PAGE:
May 27 – September 3, 2023
The internationally celebrated Barkley L. Hendricks (1945–2017) is best known for his expressive, large-scale portraits, many from the 1970s, which present a powerful vision of modern Black identity. Inspired by Old Master portraits and the desire for racial diversity in the artistic canon, Hendricks painted himself and the people around him—his neighbors, students, family, and strangers he encountered on the street. Barkley L. Hendricks in New London considers the work of this influential artist from a regional standpoint, exploring the role of place, community, and teaching in Hendricks’ career. With 45 works of art on view in a range of media, the exhibition explores the range and breadth of Hendricks’ artistic production.
Originally from Philadelphia, Hendricks studied at the Pennsylvania Academy of the Fine Arts before attending Yale University, where he received an MFA in 1972. Hendricks then taught studio art at Connecticut College from 1972 until his retirement in 2010, living in New London. As his career advanced, Hendricks could have relocated to New York to be closer to the contemporary art world, but his decision to stay in southeastern Connecticut was significant and meaningful.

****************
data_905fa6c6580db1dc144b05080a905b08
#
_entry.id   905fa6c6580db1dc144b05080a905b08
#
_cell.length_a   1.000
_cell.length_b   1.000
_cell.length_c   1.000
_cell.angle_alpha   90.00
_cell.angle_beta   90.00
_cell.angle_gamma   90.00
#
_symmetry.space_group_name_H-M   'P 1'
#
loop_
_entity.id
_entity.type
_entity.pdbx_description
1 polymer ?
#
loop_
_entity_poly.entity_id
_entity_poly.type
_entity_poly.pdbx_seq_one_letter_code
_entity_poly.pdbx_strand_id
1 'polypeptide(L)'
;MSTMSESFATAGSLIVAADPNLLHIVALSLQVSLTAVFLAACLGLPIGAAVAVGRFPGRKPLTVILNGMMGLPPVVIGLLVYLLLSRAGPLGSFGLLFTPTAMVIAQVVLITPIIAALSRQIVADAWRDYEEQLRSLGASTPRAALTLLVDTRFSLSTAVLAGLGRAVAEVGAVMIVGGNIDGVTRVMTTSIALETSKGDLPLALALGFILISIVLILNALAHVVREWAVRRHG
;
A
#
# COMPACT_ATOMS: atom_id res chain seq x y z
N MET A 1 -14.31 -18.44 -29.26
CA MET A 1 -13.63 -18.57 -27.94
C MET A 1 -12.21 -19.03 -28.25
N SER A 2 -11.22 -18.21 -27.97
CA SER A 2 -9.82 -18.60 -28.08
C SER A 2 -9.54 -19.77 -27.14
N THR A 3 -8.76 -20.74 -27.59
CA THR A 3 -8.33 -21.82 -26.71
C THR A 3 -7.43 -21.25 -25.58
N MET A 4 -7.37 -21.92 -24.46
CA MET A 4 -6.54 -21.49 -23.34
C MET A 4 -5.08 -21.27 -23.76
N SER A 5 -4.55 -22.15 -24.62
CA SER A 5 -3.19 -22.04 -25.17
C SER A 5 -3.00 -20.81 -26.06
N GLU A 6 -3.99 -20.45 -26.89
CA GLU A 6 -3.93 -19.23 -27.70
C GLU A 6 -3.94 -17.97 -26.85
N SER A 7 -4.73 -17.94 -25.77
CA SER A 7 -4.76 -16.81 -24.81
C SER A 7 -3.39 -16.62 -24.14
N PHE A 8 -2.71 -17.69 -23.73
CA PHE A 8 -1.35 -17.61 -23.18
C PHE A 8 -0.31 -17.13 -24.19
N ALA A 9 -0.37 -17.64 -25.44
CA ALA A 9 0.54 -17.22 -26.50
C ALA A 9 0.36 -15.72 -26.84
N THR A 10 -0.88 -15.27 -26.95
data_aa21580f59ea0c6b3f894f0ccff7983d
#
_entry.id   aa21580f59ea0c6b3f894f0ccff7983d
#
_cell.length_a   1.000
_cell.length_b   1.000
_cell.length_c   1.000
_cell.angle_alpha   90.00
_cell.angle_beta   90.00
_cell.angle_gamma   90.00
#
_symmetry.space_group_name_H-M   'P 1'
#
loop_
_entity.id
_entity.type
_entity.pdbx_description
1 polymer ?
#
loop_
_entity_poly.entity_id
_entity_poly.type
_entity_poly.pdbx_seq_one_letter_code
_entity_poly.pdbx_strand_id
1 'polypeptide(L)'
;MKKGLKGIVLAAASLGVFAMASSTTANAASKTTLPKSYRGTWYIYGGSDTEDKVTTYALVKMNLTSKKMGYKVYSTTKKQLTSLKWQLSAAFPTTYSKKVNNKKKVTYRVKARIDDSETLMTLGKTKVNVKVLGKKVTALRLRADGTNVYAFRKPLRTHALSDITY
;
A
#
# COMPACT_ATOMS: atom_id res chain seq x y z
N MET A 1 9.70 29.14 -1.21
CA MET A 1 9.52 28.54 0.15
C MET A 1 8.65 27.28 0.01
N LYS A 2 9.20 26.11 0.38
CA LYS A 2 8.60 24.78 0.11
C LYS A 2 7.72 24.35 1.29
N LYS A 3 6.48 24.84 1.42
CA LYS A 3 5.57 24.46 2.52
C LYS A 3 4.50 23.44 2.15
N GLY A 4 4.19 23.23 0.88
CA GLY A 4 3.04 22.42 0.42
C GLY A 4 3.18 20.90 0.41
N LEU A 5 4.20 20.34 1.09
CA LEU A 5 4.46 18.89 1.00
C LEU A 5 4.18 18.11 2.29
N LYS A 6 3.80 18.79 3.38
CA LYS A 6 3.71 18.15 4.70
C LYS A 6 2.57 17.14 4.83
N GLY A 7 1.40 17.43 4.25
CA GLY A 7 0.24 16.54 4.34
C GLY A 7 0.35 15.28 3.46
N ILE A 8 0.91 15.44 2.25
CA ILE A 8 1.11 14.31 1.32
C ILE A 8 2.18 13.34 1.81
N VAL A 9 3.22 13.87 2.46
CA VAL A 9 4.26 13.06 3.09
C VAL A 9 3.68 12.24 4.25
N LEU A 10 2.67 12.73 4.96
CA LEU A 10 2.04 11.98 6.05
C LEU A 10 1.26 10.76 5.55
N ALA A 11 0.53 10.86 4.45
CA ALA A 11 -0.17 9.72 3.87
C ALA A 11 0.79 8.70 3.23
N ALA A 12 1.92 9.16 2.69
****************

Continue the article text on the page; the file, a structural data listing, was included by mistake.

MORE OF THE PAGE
Barkley L. Hendricks in New London aims to better understand the artist’s work and legacy by considering how Hendricks’ oeuvre was shaped by geography and community and exploring connections between his art and his teaching. In addition to large-scale portraits, Hendricks painted landscapes and watercolor still lives and he produced prints and multi-media collages, exploring a range of topics and ideas. Hendricks was also an avid and prolific photographer who utilized his camera as a “mechanical sketchbook,” documenting everyday encounters and his wider travels. Some photographs were used as models for his painted portraits, while others were exhibited as stand-alone works of art. The exhibition will include ten newly archived photographs taken in New London, which were uncovered and printed since the artist’s death in 2017.